The perfection of imperfection

“Nobody’s perfect”, right?  Well, I’m not so sure.  I think there’s actually a kind of perfection in imperfection.  I tend toward the idea that there’s some sort of plan, or fate, or something that drives us all to be exactly who and how we are.  Some people call this force God, or the Universe, or even coincidence, but whatever you call it, I find it much more empowering to believe that there’s a purpose to my life and a larger force at work.

When I can rest in the perfection of my imperfection it’s much easier to reflect on the things I’ve done that I wish I’d done differently and I can somehow recognize that without making that “mistake” I might never have learned the important lesson in front of me.

The same goes for parenting.  It’s easy to fall into the trap of trying to be the “perfect parent” (as if such a thing ever existed), but the funny thing is that the more we try to mold ourselves into our ideas of what the perfect parent should be like, the less we can relax and be our authentic selves.  And really, don’t we most want to teach our kids to love themselves, be comfortable in their own skin, and know that their best is good enough?!  If so, then we’ve got to learn to be easier on ourselves, to celebrate our triumphs and admit to our mistakes without beating ourselves up.

Consider the past week or so, is there something you’ve said or done that you regret?  And can you see the opportunity for learning and growth that’s available through that experience?

I can remember when I first learned about the negative effects of result-oriented praise and the benefits of effort-based praise.  I was so hard on myself!  I thought about all the hundreds of times I had said to my preschool students, “Wow what a pretty picture” or “Nice space ship!” when I could have said, “It looks like you worked really hard on that!” or even asked, “What was the most fun part of painting that?”  I can remember crying and desperately wishing I could go back in time so that I could have said something different to the kids in my class.  I was taking responsibility for damaging those kids and their self-esteem, when in reality, they probably understood on some level that I cared more about them and their effort than I did about the finished product.

The point is that I did the best I could with the information I had at the time!  Now that I have even more information about what helps kids be motivated and engaged in learning and exploration, I can foster those qualities even more skillfully, but there’s no need to berate myself for the past.  In fact, if I hadn’t had those experiences with the kids in my class, who knows if I even would have found the crucial research that inspired me to change the way I talk to kids?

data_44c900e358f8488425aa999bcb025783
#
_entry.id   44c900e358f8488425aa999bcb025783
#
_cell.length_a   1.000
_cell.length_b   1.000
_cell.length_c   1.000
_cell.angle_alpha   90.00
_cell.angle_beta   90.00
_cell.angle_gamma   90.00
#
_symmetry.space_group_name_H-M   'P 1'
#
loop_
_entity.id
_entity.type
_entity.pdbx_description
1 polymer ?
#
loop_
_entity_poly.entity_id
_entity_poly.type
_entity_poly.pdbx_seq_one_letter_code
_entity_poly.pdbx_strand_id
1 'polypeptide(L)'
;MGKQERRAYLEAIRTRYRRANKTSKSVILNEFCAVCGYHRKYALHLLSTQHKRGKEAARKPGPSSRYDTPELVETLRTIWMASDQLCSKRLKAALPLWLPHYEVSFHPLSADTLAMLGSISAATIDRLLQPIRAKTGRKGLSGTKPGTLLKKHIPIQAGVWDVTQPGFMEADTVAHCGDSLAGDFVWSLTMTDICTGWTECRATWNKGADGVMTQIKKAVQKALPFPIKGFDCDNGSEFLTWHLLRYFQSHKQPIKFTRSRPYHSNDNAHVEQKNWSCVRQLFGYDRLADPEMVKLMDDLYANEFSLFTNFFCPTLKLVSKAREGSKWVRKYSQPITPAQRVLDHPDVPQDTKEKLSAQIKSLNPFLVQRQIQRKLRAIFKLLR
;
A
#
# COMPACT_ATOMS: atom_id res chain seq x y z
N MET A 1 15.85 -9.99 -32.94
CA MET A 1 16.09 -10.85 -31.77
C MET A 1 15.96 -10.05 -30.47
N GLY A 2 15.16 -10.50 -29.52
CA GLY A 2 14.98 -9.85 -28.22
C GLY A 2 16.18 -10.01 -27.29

I know it’s even more profoundly difficult to separate your actions as a parent from their potential impact on your child, but please remember that the mere fact that you care enough to examine your behavior, to consider the way you talk to your kids, and the recognition that you DO have an impact on your children are all signs that you’re already an exemplary parent.  So, remember to take it easy on yourself this week.  Remind yourself that we’re all doing the best we can with what we have.  And discover the beautiful lessons you can learn from your “imperfect” moments.

Have a wonderful week, Shelly

Sherris Berner
Sherris Berner

Hi Shelly,
It is always good to see our mistakes as learning experiences, so we can prevent them from happening again. I have had some real challenges with my son lately. I just keep telling myself that I need to remember these expereinces so some day I can be available to help someone else with similar problems. You are so right that we can only use the knowledge we have available at the time. Research will continue to find things right or wrong with what we are doing to help children, we can only do our best. Sometimes the most enjoyable moments our family has is basically a mistake, when things didn't go just as we initially planned. Life is always what you make of it.


I enjoyed reading your blog today. It brought to mind an early parenting mistake that taught me a great deal. Very shortly after having my baby I was still unaccustomed to her being a separate entity. One afternoon sitting in a quiet house I decided I should run to the store. I was in the car fastening my seat belt when I realized I had a napping newborn in the house. I was horrified at my behavior! However, I learned very quickly exactly where my baby was at all times after that close call. I truly think it made me a more attentive mother, and one that was grateful for second chances!